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We have restored our normal class schedule at the dojo in the evenings. We will have regular practice on Tuesday through Friday evenings at 7:30 PM and weapons practice on Saturday mornings at 9 AM.

Classes are open to all North Texas Aikido adult students who have been fully vaccinated.

Updated June 28, 2021

Russ Alvey Sensei

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North Texas Aikido

Russell Alvey Sensei dojo cho

rokudan (6th dan) aikikai

Russell Alvey Sensei Russell Alvey Sensei


Join us to practice aikido in peaceful surroundings near the shores of Lake Lavon.

For over 30 years, North Texas Aikido has served the community with Iwama-Style Aikido in a safe, friendly atmosphere that fosters learning and development at a pace tailored to each individual student.

Join us for serious training in the peaceful and effective martial art of Aikido, at our free-standing dojo set back amongst the woods and plains of our eight-acre oasis away from the noise and distractions of city life.

Follow the dojo's latest news and updates at Twitter and Facebook.

Progress comes to those who train and train; reliance on secret techniques will get you nowhere.

Morihei Ueshiba, O-Sensei

Training During the Pandemic

What are the consequences of unrestricted aikido practice if an infectious student participates in class?

The pandemic Coronavirus is spread principally by respiratory droplets, with a contribution from contact spread.. The virus is introduced into the nose or mouth by either breathing it in, in the case of droplets, or by touching the nose or mouth with an object contaminated with virus.

The danger zone for respiratory droplets depends upon many factors, but is generally agreed to extend at least 6 feet from the person exhaling virus.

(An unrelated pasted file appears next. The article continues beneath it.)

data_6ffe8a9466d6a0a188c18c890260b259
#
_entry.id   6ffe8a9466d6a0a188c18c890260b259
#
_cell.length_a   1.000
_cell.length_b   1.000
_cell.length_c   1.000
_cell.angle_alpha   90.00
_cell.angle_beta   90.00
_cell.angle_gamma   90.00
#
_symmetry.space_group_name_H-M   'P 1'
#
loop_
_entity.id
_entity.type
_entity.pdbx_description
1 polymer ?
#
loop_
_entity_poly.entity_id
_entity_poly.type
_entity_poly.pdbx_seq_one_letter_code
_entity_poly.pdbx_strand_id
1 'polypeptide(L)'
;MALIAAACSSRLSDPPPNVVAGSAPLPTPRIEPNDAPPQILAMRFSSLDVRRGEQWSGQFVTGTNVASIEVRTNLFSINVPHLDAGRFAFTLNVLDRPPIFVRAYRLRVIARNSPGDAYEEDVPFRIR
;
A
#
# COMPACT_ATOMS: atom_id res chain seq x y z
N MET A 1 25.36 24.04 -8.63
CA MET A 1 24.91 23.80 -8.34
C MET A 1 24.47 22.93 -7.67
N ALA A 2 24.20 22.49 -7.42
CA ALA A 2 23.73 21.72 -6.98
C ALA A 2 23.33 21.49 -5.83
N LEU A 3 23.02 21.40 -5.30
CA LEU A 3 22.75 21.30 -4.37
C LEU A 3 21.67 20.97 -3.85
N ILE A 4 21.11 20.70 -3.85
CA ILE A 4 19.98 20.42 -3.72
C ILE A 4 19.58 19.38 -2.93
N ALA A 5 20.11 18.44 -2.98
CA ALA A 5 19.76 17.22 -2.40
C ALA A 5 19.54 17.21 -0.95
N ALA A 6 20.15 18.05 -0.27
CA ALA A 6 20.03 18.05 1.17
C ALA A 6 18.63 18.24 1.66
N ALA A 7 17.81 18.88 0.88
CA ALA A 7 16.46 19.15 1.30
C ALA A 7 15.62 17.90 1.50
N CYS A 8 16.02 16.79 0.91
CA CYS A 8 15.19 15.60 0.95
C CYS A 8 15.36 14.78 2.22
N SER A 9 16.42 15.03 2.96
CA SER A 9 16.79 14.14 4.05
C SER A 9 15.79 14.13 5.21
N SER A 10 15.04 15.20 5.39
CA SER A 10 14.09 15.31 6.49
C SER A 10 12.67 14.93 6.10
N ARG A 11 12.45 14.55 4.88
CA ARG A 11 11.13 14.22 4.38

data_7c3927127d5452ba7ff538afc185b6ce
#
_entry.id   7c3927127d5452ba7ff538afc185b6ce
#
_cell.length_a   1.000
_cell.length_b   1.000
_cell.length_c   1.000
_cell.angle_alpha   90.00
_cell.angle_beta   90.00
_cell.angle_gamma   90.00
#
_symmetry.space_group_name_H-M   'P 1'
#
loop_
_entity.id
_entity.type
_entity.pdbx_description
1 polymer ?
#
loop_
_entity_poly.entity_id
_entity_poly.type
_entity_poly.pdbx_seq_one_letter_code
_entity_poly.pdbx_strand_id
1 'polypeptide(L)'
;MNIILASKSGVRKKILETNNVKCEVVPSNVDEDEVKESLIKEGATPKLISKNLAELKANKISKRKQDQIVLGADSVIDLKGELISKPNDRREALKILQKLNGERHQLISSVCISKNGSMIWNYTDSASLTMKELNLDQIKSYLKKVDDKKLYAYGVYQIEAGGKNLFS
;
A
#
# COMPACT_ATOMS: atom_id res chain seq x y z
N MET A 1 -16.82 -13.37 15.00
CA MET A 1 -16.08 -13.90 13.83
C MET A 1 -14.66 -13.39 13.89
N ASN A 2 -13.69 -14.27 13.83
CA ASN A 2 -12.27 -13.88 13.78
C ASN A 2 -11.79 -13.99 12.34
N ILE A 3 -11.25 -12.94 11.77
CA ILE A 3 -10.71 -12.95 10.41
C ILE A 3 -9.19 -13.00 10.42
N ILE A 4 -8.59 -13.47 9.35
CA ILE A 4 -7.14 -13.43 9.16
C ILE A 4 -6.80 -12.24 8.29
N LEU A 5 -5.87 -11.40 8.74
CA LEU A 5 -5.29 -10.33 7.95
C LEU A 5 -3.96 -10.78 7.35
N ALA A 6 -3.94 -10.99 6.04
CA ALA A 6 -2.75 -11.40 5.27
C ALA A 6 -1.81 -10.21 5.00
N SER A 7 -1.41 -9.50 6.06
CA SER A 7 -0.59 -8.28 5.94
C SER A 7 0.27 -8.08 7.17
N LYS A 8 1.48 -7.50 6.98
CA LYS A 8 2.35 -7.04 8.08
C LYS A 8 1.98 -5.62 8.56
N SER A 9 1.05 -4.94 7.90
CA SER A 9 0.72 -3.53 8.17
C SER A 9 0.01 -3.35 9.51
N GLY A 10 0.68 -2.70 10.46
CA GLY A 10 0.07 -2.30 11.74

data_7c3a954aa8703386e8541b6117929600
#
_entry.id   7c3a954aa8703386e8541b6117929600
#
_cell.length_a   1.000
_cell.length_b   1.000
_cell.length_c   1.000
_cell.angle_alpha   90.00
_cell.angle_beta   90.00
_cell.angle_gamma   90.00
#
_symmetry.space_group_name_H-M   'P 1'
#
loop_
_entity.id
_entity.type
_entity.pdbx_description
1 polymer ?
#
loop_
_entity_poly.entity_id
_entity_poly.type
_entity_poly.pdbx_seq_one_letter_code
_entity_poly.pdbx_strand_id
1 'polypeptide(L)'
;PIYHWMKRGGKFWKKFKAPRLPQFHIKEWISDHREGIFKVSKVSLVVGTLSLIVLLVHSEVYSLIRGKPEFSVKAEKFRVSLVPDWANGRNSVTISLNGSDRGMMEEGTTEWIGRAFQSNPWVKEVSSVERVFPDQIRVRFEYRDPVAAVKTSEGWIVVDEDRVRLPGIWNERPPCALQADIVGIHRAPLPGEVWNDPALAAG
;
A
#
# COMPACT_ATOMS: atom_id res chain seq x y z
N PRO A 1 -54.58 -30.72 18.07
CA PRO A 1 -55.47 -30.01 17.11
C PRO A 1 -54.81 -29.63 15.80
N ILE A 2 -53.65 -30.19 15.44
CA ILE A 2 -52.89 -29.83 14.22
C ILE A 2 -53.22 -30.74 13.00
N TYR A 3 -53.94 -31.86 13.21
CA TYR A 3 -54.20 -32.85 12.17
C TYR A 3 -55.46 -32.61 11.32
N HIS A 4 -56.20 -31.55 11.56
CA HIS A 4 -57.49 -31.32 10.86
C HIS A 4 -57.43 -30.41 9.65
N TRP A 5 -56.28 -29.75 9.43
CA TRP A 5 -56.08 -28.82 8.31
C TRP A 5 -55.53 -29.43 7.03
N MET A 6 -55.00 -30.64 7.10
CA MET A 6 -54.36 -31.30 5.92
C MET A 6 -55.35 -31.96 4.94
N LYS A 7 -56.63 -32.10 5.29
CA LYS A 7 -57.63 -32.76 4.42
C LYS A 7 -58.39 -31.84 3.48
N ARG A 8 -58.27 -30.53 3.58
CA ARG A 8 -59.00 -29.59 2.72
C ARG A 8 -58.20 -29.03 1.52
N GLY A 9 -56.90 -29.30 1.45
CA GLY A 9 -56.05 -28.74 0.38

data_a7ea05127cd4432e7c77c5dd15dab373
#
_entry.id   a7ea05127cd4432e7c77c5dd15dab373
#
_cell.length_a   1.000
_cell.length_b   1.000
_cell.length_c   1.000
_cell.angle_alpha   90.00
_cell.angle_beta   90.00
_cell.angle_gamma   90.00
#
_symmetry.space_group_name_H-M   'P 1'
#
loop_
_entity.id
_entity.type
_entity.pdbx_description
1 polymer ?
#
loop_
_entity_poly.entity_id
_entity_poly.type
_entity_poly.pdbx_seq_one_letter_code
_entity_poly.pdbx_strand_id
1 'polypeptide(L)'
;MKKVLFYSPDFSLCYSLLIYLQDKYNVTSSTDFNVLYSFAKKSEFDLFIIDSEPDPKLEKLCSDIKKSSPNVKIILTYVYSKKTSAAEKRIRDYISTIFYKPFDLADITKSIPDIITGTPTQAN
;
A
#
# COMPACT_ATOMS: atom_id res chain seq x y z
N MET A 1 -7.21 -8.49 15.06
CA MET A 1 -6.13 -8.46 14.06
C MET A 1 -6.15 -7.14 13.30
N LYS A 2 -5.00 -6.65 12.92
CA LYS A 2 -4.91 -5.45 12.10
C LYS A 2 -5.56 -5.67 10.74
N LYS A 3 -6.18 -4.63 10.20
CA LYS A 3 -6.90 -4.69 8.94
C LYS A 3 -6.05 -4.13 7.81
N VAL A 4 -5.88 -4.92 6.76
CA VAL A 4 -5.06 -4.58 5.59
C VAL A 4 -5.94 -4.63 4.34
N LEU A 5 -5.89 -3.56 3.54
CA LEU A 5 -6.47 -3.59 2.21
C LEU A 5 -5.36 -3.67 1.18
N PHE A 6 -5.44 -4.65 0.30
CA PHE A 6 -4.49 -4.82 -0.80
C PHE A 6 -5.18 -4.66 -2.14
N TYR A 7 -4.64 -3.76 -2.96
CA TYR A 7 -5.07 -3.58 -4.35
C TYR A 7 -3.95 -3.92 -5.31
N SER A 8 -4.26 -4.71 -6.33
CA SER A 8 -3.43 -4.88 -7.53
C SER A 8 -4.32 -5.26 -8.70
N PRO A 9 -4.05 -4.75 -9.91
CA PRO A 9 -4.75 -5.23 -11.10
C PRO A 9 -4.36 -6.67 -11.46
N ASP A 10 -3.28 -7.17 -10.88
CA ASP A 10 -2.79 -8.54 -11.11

It is important to understand that people infected with the virus can manifest no symptoms at all, or minimal symptoms easily attributed to some other noninfectious condition, and that neither coughing nor sneezing are required to expel infectious droplets. The mere act of breathing produces infectious droplets, and with each breath millions of viruses are excreted into the air.

Under the conditions of unrestrained empty handed aikido practice, where everyone trains with anyone, and where prolonged close physical contact occurs, the transmission of the Coronavirus by both the droplet route and by physical transfer will be maximized if an infected person participates in class. As a consequence, depending upon the peculiarities of who trains with whom in a given class, it is easily possible for a substantial fraction of attendees to that class to be successfully exposed to the Coronavirus and acquire the illness, potentially 100% of attendees. As such an infected person might attend multiple classes during the 2 weeks s/he is infectious, potentially the entire dojo membership could be successfully exposed. Depending upon the age and underlying health of the dojo members, there could easily be hospitalizations and deaths.